Government’s Wafer Fab On Schedule

Posted on July 1, 1999 
Filed Under Julian, Nikkei Electronics Asia

The Sarawak state government’s plan to build a US$1 billion wafer fabrication plant on the rainforest-clad island of Borneo is on schedule.

“There will be no more delays. The fab will be up and qualified by the third quarter of 2000 and in production by the end of that year,” said Claudio G Loddo, chief executive officer of start-up 1st Silicon (M) Sdn Bhd.

The 1st Silicon fab, is being built on a 39.4 hectare site at the Sama Jaya Free Industrial Zone, near Kuching, and will have a 8,500 sq m Class 100K cleanroom. It will be a pure-play foundry.

The company recently secured a loan of more than US$200 million from Ausfuhrkredit-Gesellschaft mbH, which represents a consortium of German banks.

The loan was arranged by Commerzbank AG and guaranteed by the Malaysian government. Loddo expects the company to secure another US$100 million from other sources soon.

German technology group Jenoptik AG won the US$300 million contract to build the fab and commissioned its subsidiary Meissner + Wurst Zander AG as turnkey contractor. The company has designed and constructed other plants in Europe, Singapore, Taiwan and Korea.

Loddo shot down criticisms that Sarawak lacked the resources and supporting infrastructure to host a commercial fab.

“We have consistent power supply and abundant water, and the state is building a toxic waste treatment plant, what more do you need?” he said.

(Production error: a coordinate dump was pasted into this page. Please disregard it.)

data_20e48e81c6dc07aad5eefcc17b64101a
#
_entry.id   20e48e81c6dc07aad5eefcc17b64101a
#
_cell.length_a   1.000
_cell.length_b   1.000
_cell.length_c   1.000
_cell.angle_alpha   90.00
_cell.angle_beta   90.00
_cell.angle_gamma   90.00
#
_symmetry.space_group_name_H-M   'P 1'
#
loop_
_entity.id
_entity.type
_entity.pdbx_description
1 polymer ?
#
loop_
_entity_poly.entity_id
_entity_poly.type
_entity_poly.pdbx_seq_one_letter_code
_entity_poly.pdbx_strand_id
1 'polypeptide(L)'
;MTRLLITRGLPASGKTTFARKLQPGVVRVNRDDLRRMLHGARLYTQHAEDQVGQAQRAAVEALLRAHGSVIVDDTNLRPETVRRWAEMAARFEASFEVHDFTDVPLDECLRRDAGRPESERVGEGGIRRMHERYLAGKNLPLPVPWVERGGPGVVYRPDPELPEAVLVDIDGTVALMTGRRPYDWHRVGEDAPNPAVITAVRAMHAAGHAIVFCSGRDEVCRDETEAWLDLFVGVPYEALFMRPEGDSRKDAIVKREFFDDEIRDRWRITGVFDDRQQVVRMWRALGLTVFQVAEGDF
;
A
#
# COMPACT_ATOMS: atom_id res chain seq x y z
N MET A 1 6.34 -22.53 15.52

Investors Welcome

Loddo said Sharp Corp will provide the technology transfer for 0.25µm processes on 200mm wafers, with a map towards 0.18µm processes.

Under the terms of the agreement, the Japanese manufacturer will also be its main customer.

“At full capacity we aim to produce 30,000 wafers a month and it will typically be logic products going into computers and telecommunication industries,” he said.

The company also plans to set up a sales, marketing and design support center in Silicon Valley, later this year. The company currently has a 100 staff and expects to expand to a workforce of 700 at full capacity.

Although 1st Silicon’s present major shareholder is the Sarawak Economic Development Corp, the company is still seeking foreign customer/partners especially from US, Europe and Taiwan.

Loddo said that between 45% and 75% of the company is up for grabs. The company is targeting fabless semiconductor players and integrated device manufacturers (IDM) looking to outsource their wafer supply as potential customers.

“The market is showing some signs of a rebound and we hope to capitalize on the expected upswing when we are up and running,” he said.

Published in Nikkei Electronics Asia, Jly 01, 1999
by Julian Matthews, Malaysian correspondent

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